India Factor

For Pakistan, the return of the Taliban last year meant the roll back of Indian influence in its backyard. After 2001, India succeeded in clawing back its way into Afghanistan as both Hamid Karzai and Ashraf Ghani allowed India to spread its wings across Afghanistan after the first Taliban regime ensured New Delhi was out in the cold. The Indian airlines plane hijacked from Kathmandu on Christmas Day 1999 was flown to Kandahar and the Taliban government watched India’s prisoner exchange with glee from the sidelines.

India’s $ 3 billion development assistance to Afghanistan helped in rebuilding damaged infrastructure destroyed by decades of civil war and its small water supply and electricity projects touched the lives of ordinary Afghans. Goodwill for India spread across Afghanistan much to the consternation of Pakistan.

The Taliban nurtured and trained by Pakistan’s military was virulently anti-India. The Haqqani network was responsible for two attacks on the Indian mission in Kabul, in one of which an Indian defence attaché and a young Indian diplomat were killed in 2008. India’s consulates in Mazhar-e-Sharif, Jalalabad, Herat, and Kandahar were also targeted. Unlike other countries, India consistently refused to engage with the Taliban, and solidly backed Karzai and Ghani. It was only at the end that New Delhi when it was clear that the Taliban was taking over in Kabul that a meeting was held with their representatives in Doha.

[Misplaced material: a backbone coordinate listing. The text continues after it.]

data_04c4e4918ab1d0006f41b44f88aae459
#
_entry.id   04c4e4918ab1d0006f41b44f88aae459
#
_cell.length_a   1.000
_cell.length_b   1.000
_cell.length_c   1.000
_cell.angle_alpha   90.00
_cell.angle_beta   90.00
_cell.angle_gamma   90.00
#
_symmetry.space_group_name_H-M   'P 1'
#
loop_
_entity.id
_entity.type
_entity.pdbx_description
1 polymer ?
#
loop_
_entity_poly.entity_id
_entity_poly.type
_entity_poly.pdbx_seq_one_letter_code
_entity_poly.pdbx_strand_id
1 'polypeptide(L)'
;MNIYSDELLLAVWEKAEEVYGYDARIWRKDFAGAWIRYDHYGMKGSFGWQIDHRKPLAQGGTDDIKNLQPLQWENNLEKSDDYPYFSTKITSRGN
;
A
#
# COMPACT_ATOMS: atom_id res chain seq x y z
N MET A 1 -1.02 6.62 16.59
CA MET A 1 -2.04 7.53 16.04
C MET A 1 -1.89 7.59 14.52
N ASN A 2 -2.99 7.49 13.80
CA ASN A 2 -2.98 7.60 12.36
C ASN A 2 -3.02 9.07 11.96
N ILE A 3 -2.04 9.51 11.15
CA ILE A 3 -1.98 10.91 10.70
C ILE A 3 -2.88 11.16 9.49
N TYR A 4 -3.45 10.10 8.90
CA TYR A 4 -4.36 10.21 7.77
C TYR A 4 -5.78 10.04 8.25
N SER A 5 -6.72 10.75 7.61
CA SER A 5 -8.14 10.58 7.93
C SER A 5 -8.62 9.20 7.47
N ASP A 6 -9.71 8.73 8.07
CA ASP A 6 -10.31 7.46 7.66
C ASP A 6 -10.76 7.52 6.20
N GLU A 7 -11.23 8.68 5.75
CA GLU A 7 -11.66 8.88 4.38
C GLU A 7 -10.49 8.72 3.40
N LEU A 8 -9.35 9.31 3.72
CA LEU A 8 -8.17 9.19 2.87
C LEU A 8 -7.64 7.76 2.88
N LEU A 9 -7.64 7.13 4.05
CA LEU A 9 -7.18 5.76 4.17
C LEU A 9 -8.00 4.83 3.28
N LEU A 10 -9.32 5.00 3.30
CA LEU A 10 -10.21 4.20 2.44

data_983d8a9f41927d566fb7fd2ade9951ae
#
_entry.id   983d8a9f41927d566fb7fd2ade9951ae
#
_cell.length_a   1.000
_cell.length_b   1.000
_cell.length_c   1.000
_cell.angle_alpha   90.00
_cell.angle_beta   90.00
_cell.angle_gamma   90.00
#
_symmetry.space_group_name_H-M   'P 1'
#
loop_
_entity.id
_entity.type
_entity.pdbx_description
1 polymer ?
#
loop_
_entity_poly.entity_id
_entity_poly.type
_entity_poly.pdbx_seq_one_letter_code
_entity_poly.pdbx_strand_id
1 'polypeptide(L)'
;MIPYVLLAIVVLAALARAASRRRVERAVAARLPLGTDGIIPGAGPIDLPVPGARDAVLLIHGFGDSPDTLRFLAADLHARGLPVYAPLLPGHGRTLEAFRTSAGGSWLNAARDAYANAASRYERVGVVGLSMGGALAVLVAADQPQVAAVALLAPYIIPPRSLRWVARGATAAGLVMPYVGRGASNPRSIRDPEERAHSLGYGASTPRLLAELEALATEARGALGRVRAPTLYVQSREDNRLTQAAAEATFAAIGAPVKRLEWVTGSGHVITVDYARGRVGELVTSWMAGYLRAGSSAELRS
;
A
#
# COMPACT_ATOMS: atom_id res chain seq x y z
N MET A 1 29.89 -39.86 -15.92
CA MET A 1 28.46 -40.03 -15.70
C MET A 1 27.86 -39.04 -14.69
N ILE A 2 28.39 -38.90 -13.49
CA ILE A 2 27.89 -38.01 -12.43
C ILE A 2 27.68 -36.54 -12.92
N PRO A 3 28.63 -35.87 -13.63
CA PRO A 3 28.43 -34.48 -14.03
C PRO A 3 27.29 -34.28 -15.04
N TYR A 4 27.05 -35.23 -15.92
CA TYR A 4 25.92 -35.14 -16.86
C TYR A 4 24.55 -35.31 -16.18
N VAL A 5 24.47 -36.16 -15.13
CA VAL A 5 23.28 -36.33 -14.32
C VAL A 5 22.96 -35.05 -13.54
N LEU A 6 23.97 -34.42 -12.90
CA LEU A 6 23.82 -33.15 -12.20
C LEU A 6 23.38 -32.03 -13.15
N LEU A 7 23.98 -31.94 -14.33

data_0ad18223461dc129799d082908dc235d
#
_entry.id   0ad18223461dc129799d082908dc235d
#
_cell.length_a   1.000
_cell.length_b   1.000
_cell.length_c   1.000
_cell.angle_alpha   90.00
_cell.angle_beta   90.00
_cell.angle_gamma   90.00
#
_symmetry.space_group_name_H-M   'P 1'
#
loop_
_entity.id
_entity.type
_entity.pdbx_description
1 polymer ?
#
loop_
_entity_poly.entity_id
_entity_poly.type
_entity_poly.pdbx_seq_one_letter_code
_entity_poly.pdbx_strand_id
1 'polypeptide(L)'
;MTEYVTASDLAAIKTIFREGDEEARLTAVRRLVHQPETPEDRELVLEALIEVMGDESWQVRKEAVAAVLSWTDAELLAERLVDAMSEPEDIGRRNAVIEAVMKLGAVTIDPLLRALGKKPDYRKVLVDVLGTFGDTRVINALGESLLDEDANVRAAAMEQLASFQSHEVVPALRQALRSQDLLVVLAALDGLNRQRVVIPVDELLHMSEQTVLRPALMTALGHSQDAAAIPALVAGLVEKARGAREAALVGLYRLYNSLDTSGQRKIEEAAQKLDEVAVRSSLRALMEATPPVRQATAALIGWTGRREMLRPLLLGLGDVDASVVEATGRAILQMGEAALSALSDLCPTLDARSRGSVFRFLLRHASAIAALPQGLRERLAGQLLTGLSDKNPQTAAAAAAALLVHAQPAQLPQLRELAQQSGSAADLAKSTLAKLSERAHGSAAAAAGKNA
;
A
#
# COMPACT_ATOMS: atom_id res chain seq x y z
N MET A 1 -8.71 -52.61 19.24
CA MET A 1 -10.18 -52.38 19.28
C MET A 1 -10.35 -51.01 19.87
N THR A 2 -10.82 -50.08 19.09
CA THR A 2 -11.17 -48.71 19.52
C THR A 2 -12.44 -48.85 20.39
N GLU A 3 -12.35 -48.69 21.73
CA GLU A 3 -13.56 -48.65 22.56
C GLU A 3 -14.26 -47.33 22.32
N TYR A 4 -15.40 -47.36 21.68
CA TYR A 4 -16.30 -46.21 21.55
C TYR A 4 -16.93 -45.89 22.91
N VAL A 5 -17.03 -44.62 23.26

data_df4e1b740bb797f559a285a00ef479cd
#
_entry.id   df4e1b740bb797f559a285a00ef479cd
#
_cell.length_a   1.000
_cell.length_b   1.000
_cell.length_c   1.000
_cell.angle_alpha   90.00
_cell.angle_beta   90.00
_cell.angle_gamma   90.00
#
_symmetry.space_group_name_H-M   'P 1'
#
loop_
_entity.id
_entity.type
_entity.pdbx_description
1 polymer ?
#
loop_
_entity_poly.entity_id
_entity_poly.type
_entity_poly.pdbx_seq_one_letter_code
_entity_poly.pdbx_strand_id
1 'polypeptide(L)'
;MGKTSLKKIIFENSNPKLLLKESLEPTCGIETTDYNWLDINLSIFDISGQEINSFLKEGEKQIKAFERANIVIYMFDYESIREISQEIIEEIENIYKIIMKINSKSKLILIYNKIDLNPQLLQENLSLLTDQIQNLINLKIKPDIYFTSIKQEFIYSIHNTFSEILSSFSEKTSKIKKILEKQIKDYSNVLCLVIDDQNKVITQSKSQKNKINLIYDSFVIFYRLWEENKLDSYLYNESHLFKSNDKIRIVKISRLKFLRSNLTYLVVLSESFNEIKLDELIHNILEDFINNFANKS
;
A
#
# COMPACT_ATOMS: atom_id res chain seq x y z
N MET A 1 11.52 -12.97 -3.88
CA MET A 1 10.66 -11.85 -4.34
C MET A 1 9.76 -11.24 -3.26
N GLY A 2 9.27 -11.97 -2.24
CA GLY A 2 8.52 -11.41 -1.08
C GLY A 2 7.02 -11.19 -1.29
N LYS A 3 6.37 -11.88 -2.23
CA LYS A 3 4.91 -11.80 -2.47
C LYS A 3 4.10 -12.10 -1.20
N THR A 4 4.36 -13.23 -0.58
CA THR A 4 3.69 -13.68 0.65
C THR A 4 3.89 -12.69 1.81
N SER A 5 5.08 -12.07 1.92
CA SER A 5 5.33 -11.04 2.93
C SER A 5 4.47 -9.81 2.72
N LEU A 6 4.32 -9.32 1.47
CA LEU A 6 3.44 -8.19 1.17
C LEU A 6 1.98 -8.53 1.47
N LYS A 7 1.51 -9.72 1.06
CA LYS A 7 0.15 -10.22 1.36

Yet despite its earlier opposition to the Taliban, New Delhi is now seriously engaging with the regime. India has opened its mission with a technical team in place, though a full-fledged diplomatic staff is yet to be posted. It has also been sending humanitarian aid to the people of Afghanistan from medicines to wheat to vaccines. The Taliban government wants more Indian development projects in the country. New Delhi is cautiously treading its way in Afghanistan and Pakistan is watching with concern. How this eventually plays out remains to be seen.